Newcastle Road

Newcastle Road was a football ground in the Monkwearmouth area of Sunderland, England, and was the home ground of Sunderland A.F.C for twelve years, between 1886 and 1898.[1] It was the sixth ground at which the club had played. Also called Ashville Ground, it was located between Newcastle Road, Eglinton Street North and Crozier Street. Sunderland AFC's first game at the ground was a friendly against Birtley on 10 April 1886.[2] The game ended as a 3 – 3 draw. On 5 May 1888, the now-defunct Sunderland Albion F.C. played their inaugural game at Newcastle Road; a 3 – 0 victory over Shankhouse Blackwatch,[3] although Albion would go on to play their home games at Sunderland AFCs previous ground of Blue House Field.

Newcastle Road
Ashville Ground
Thomas Hemy Sunderland v Aston Villa 1895 A Corner Kick.jpg
Newcastle Road was depicted in one of the earliest English football paintings: Sunderland v. Aston Villa 1895 by Thomas M. M. Hemy
LocationSunderland, England
OwnerThe Thompson Sisters
Capacity15,000
Record attendance: 21,000
SurfaceGrass
Opened1886
Closed1898
Tenants
Sunderland A.F.C. (1886–1898)

Sunderland AFC became the main tenants of Newcastle Road, initially playing a mixture of friendlies and Durham Challenge Cup games. On 30 October 1886, Newcastle Road hosted Sunderland's first ever home tie in the FA Cup; a 2 – 1 victory over Newcastle West End F.C. Landowners, the Shipyard owning Thompson Sisters, charged the club £15 rent in the first year, and labourers from the Thompson yards were enlisted to help build the stands.[4]

Sunderland joined the Football League in 1890, their first home league game being a defeat against Burnley on 13 September of that year. Six months later, in March 1891, the first England International to be held in Sunderland was played at Newcastle Road, as 15,000 spectators watched England beat Wales 4–1.[5]

In their first season in the Football League, Sunderland drew an average home attendance of 6,091 at Newcastle Road.[6] The ground had an estimated capacity of 15,000, but frequently admitted many more, including a then English record football attendance of 21,000 for an 1891 FA Cup tie vs Everton F.C..[7] Over the course of the next decade, the club averaged crowds of 7,450 at Newcastle Road, peaking at 11,033 for their final season.[8] Sunderland were hugely successful during their time at Newcastle Road, winning the league championship three times and embarking on a home run that saw them undefeated in 81 games and scoring 270 goals in the process.[9] The success led them to be dubbed "The Team of All Talents", and Sunderland went on to be the first English side to be crowned World Champions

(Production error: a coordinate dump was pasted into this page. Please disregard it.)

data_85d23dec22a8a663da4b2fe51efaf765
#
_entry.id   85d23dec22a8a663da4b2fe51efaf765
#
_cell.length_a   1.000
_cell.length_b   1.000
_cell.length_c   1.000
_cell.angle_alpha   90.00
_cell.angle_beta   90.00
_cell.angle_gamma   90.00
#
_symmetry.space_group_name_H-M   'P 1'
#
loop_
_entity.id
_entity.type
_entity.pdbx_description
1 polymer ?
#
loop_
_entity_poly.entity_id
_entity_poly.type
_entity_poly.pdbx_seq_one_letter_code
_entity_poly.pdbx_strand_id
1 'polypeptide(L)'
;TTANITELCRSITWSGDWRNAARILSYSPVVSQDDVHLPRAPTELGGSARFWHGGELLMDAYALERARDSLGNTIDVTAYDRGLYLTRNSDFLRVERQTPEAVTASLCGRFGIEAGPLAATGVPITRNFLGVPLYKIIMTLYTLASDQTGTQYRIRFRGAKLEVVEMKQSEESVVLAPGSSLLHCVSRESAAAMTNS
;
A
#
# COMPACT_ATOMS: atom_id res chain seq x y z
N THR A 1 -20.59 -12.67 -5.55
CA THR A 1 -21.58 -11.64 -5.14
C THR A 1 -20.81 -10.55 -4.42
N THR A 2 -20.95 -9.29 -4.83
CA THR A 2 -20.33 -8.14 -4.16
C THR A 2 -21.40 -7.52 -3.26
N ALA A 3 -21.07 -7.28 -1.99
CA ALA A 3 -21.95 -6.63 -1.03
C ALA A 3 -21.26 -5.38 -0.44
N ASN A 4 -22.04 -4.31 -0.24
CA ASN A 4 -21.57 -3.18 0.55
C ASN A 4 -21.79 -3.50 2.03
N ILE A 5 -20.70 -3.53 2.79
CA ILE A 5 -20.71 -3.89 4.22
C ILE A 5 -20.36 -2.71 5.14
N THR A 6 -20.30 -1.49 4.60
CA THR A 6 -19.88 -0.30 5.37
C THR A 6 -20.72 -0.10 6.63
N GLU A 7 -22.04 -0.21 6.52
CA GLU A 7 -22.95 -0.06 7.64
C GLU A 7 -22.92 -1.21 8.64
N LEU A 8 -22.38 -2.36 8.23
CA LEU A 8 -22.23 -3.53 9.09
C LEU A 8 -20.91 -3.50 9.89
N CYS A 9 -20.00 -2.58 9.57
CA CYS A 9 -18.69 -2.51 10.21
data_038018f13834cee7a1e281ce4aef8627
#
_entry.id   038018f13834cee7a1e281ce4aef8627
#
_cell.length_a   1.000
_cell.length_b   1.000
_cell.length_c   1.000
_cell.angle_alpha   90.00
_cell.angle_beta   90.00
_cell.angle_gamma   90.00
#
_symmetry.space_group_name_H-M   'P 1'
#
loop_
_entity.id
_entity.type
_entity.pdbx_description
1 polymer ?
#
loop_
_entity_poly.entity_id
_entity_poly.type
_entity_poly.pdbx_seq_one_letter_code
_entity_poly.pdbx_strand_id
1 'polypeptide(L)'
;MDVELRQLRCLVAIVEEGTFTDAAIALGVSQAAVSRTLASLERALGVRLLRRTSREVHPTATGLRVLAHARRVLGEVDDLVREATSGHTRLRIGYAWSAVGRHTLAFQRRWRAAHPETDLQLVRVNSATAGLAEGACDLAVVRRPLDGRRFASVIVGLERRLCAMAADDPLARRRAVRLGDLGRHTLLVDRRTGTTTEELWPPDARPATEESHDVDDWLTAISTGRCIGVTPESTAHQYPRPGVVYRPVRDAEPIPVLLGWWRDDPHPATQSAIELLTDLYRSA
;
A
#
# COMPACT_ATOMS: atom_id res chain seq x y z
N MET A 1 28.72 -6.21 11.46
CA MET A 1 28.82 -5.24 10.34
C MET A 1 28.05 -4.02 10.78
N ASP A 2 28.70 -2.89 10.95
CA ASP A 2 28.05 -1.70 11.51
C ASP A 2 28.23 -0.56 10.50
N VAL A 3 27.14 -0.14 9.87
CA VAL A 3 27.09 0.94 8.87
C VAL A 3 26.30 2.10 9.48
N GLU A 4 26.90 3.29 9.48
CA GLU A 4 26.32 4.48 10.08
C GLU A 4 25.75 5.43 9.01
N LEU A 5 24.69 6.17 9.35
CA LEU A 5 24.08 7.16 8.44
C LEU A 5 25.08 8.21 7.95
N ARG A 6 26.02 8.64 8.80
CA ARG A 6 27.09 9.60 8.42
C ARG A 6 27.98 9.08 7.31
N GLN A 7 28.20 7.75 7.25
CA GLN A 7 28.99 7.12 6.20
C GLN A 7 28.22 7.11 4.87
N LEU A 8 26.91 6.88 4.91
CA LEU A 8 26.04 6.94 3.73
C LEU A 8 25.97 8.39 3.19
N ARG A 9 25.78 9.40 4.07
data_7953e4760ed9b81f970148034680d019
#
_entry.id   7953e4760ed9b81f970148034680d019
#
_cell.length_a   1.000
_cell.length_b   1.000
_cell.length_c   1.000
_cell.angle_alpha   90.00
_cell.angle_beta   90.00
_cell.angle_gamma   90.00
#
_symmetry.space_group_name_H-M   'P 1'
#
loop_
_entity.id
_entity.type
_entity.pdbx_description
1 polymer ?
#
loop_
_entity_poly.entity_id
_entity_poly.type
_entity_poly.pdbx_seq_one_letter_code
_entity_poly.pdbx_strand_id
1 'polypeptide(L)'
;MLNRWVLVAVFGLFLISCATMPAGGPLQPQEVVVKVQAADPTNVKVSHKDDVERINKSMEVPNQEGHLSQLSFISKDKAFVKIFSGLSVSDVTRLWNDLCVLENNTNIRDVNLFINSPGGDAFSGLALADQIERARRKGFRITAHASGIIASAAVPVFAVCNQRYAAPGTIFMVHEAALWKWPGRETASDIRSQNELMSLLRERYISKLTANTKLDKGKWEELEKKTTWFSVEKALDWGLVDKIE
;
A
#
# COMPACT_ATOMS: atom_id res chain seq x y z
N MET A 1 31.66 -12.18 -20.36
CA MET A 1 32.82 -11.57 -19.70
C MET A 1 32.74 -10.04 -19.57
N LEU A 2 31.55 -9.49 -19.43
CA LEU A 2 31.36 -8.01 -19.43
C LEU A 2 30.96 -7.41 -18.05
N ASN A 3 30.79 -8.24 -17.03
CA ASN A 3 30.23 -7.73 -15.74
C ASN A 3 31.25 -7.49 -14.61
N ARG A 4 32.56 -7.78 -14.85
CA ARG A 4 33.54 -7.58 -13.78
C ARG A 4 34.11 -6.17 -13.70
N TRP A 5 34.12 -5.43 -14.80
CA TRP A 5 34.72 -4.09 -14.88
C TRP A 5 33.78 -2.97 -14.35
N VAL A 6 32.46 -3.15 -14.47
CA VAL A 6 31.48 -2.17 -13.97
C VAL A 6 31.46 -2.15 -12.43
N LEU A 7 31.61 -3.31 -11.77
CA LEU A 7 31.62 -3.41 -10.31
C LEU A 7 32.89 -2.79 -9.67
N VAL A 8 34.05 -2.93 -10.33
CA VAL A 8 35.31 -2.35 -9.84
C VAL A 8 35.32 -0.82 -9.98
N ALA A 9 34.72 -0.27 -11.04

By 1896, rent on the ground had risen to £100, and space for expansion at Newcastle Road was limited. Recognising the need for growth, the board set about finding a new home. Sunderland became a Limited liability company, raised financing through the sale of shares, and purchased farmland in Roker for a new stadium.[10] The final league game at the Newcastle Road was a 4–0 win over Nottingham Forest F.C. on 23 April 1898[11] and in the summer of 1898, Sunderland moved to Roker Park, where they would remain for 99 years.

The ground features in a painting by the artist Thomas M. M. Hemy, a brother of Charles Napier Hemy. The image depicts a game between Sunderland and Aston Villa F.C. in 1895, and is believed to be the oldest painting of a league football game.[12] The painting was later placed in the reception area at the Stadium of Light, the current home of the club.[citation needed]

ReferencesEdit

  1. ^ "Newcastle Road". Sunderland Association Football Club. Retrieved 10 October 2018.
  2. ^ "Sunderland AFC – Statistics, History and Records – from TheStatCat". www.thestatcat.co.uk. Retrieved 10 October 2018.
  3. ^ "Sunderland Albion's First Game, 5 May 1888 – Ryehill Football". ryehillfootball.co.uk. Retrieved 10 October 2018.
  4. ^ "Grounds". roker-roar.com. Retrieved 10 October 2018.
  5. ^ "England Match No. 42 – Wales – 7 March 1891 – Match Summary and Report". www.englandfootballonline.com. Retrieved 10 October 2018.
  6. ^ "Sunderland AFC – Statistics, History and Records – from TheStatCat". www.thestatcat.co.uk. Retrieved 10 October 2018.
  7. ^ "Grounds". www.roker-roar.com. Retrieved 10 October 2018.
  8. ^ "Sunderland AFC – Statistics, History and Records – from TheStatCat". www.thestatcat.co.uk. Retrieved 10 October 2018.
  9. ^ "Sunderland AFC; The Team of All The Talents – Ryehill Football". ryehillfootball.co.uk. Retrieved 10 October 2018.
  10. ^ "Grounds". roker-roar.com. Retrieved 10 October 2018.
  11. ^ "Sunderland AFC – Statistics, History and Records – from TheStatCat". www.thestatcat.co.uk. Retrieved 10 October 2018.
  12. ^ "The famous Sunderland v Aston Villa painting that hangs in the lobby of the SoL – a history of". Roker Report. Retrieved 10 October 2018.

Coordinates: 54°55′08.48″N 1°23′12.02″W / 54.9190222°N 1.3866722°W / 54.9190222; -1.3866722